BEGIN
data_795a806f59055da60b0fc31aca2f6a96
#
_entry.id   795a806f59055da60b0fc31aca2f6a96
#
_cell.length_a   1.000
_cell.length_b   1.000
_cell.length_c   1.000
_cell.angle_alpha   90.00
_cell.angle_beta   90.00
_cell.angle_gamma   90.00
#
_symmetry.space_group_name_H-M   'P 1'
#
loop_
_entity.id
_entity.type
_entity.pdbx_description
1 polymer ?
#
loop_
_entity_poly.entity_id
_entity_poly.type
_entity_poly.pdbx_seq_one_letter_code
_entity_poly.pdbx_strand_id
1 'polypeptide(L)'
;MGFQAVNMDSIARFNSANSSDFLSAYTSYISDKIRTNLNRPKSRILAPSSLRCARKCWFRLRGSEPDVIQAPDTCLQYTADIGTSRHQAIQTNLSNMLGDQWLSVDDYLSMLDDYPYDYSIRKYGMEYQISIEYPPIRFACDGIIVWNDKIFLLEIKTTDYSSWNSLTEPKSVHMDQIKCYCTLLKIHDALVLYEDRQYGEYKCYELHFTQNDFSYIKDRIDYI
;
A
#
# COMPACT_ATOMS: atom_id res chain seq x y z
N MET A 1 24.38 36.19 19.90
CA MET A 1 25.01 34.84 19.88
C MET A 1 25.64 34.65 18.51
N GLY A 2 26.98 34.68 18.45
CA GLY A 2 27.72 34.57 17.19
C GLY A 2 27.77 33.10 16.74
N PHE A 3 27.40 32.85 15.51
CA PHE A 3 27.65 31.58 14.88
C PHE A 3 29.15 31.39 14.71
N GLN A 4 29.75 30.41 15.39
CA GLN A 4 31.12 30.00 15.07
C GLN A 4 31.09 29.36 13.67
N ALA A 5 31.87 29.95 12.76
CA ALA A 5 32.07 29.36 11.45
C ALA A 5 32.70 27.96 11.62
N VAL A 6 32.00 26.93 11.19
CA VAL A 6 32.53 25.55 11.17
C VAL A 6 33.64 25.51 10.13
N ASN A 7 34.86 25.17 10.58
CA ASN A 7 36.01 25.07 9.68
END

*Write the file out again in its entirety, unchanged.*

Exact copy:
data_795a806f59055da60b0fc31aca2f6a96
#
_entry.id   795a806f59055da60b0fc31aca2f6a96
#
_cell.length_a   1.000
_cell.length_b   1.000
_cell.length_c   1.000
_cell.angle_alpha   90.00
_cell.angle_beta   90.00
_cell.angle_gamma   90.00
#
_symmetry.space_group_name_H-M   'P 1'
#
loop_
_entity.id
_entity.type
_entity.pdbx_description
1 polymer ?
#
loop_
_entity_poly.entity_id
_entity_poly.type
_entity_poly.pdbx_seq_one_letter_code
_entity_poly.pdbx_strand_id
1 'polypeptide(L)'
;MGFQAVNMDSIARFNSANSSDFLSAYTSYISDKIRTNLNRPKSRILAPSSLRCARKCWFRLRGSEPDVIQAPDTCLQYTADIGTSRHQAIQTNLSNMLGDQWLSVDDYLSMLDDYPYDYSIRKYGMEYQISIEYPPIRFACDGIIVWNDKIFLLEIKTTDYSSWNSLTEPKSVHMDQIKCYCTLLKIHDALVLYEDRQYGEYKCYELHFTQNDFSYIKDRIDYI
;
A
#
# COMPACT_ATOMS: atom_id res chain seq x y z
N MET A 1 24.38 36.19 19.90
CA MET A 1 25.01 34.84 19.88
C MET A 1 25.64 34.65 18.51
N GLY A 2 26.98 34.68 18.45
CA GLY A 2 27.72 34.57 17.19
C GLY A 2 27.77 33.10 16.74
N PHE A 3 27.40 32.85 15.51
CA PHE A 3 27.65 31.58 14.88
C PHE A 3 29.15 31.39 14.71
N GLN A 4 29.75 30.41 15.39
CA GLN A 4 31.12 30.00 15.07
C GLN A 4 31.09 29.36 13.67
N ALA A 5 31.87 29.95 12.76
CA ALA A 5 32.07 29.36 11.45
C ALA A 5 32.70 27.96 11.62
N VAL A 6 32.00 26.93 11.19
CA VAL A 6 32.53 25.55 11.17
C VAL A 6 33.64 25.51 10.13
N ASN A 7 34.86 25.17 10.58
CA ASN A 7 36.01 25.07 9.68